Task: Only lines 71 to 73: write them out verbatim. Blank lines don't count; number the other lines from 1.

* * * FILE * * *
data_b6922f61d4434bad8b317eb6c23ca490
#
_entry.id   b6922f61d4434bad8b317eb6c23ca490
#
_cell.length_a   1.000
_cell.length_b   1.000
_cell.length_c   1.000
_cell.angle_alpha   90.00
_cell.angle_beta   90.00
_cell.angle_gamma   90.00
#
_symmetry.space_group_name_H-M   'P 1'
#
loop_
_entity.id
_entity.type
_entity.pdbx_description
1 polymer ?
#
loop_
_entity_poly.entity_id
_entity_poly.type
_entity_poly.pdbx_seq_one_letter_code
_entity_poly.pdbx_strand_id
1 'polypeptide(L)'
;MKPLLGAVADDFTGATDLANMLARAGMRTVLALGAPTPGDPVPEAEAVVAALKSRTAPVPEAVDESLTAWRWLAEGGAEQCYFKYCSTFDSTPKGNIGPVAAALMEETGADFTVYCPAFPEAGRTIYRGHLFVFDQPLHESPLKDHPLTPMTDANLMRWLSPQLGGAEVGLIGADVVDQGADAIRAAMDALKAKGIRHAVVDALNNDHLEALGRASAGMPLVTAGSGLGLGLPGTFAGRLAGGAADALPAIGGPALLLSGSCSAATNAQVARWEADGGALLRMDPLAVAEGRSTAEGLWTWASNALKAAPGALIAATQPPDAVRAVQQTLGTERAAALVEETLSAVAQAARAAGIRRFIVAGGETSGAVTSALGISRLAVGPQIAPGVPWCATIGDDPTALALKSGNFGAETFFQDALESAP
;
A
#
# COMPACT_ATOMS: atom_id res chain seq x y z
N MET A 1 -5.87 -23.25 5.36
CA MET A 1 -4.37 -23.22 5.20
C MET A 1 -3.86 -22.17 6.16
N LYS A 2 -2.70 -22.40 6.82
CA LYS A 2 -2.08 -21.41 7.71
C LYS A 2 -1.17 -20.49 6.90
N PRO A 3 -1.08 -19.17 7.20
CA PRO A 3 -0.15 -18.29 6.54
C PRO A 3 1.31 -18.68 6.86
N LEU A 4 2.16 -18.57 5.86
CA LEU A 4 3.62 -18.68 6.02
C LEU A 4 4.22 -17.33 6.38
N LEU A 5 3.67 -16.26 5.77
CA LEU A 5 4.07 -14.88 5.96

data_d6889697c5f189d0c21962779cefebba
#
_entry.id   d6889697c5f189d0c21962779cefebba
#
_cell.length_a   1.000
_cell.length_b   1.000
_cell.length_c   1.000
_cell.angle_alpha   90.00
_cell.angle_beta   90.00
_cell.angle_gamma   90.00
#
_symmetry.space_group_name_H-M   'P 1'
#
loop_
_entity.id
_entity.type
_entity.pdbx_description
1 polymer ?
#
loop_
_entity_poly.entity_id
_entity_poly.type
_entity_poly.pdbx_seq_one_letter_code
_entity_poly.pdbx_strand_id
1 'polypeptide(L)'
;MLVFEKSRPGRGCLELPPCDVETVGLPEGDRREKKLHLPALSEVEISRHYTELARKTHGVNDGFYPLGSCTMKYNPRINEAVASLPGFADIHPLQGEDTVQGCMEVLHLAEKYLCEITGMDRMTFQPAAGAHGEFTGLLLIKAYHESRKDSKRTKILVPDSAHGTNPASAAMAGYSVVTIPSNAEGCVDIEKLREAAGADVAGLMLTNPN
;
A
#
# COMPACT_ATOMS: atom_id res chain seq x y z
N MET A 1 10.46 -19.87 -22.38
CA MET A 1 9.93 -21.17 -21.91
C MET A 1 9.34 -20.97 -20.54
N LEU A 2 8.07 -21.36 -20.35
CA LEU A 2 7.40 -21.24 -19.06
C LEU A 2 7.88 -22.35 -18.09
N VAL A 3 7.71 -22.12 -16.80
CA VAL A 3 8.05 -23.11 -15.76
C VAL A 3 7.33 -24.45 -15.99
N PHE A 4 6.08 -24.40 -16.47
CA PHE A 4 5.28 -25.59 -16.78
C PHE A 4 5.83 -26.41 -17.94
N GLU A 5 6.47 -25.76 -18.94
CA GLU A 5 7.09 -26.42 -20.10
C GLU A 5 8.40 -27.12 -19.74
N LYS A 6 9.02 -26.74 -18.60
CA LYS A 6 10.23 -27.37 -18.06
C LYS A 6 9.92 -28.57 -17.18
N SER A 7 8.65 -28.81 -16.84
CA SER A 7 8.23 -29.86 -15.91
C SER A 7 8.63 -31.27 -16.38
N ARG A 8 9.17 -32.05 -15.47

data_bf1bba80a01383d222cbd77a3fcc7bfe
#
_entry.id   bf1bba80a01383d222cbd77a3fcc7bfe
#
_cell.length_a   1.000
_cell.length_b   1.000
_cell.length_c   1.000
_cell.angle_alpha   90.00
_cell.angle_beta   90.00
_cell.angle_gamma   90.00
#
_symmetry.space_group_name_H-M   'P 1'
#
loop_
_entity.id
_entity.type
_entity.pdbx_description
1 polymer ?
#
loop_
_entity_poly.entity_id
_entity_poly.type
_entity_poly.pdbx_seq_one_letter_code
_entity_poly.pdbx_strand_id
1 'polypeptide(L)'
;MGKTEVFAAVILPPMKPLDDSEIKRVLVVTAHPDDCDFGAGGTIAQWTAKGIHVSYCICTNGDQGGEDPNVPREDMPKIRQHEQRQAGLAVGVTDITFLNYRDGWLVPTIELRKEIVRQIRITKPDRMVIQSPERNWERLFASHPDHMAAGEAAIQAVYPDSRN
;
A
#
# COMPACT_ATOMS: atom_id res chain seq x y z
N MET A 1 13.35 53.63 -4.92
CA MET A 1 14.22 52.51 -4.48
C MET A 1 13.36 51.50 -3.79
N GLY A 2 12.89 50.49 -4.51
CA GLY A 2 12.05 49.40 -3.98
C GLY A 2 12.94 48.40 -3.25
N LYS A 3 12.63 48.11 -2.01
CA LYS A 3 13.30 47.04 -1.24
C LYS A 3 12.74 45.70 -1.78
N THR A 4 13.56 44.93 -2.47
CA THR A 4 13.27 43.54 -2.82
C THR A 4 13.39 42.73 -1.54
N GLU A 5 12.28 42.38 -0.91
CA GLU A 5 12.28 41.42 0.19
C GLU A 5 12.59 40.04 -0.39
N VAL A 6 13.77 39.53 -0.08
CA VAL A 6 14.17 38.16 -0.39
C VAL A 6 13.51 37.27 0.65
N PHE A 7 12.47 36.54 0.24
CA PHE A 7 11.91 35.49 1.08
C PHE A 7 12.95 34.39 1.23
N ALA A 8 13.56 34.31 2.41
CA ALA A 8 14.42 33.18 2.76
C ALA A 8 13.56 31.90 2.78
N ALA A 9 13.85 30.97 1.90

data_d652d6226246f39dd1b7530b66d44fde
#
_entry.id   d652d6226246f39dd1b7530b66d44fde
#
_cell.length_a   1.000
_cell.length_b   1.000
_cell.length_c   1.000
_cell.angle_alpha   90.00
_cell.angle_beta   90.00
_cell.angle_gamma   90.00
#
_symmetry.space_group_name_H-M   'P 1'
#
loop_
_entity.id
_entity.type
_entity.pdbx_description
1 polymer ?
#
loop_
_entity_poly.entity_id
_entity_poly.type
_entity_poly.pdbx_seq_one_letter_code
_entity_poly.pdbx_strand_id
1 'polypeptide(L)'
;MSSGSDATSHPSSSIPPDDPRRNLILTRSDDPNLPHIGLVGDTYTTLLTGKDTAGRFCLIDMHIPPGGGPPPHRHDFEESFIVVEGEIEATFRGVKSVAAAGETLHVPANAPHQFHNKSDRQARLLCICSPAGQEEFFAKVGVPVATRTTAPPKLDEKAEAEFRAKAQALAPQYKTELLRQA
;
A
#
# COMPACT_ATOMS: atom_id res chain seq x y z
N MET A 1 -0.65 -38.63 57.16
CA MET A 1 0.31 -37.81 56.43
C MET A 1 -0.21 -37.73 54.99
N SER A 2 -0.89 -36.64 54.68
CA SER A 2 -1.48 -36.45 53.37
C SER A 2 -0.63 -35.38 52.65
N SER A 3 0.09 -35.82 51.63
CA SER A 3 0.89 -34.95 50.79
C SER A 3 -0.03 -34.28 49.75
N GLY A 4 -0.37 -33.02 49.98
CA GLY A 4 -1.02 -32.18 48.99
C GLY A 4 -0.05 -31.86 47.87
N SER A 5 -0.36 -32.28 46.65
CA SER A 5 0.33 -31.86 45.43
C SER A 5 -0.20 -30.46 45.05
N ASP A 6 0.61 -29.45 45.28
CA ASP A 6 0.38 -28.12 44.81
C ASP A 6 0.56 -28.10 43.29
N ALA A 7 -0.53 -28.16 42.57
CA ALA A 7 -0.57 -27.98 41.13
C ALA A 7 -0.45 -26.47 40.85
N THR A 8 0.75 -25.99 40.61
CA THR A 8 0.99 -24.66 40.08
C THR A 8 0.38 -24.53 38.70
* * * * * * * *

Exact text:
;
A
#